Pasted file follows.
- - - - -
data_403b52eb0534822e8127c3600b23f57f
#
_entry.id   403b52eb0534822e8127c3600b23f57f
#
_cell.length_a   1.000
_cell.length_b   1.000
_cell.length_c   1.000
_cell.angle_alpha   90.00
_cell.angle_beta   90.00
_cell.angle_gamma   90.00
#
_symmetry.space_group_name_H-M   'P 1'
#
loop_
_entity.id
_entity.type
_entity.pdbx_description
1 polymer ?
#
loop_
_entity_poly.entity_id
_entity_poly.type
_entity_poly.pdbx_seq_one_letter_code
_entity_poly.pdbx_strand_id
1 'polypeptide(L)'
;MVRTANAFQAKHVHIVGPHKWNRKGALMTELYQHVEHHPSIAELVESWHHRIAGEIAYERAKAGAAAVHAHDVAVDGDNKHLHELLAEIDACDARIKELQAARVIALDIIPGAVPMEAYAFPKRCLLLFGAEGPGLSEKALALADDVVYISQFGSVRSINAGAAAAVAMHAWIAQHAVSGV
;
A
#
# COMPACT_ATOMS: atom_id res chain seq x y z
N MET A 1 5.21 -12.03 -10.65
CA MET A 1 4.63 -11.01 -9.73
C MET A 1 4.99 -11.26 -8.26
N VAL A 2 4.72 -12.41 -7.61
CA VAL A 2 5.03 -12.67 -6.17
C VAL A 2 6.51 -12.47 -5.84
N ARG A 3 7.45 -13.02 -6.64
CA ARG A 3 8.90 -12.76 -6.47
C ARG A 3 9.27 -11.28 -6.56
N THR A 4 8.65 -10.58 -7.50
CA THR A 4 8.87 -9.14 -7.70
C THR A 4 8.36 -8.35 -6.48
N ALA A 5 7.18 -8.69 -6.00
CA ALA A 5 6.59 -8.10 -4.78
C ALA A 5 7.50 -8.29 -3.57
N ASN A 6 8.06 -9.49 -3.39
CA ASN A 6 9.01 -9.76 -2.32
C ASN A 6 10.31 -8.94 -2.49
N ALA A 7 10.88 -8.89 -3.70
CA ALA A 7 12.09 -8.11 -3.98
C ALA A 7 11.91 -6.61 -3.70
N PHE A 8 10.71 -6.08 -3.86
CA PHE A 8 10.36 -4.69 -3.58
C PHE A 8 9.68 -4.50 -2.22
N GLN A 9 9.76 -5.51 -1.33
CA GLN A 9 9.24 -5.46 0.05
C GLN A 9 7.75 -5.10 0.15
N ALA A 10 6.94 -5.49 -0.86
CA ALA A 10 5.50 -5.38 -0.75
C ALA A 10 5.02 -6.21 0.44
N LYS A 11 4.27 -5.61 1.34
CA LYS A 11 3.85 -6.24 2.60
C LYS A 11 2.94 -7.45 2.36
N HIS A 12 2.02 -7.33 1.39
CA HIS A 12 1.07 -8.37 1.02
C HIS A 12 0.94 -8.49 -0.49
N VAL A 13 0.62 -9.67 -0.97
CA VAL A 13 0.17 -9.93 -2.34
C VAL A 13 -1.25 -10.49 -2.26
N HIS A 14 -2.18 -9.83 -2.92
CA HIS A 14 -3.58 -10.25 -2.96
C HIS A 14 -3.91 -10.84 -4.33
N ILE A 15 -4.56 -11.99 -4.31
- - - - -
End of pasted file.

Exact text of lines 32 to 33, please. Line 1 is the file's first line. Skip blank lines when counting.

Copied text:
CA MET A 1 4.63 -11.01 -9.73
C MET A 1 4.99 -11.26 -8.26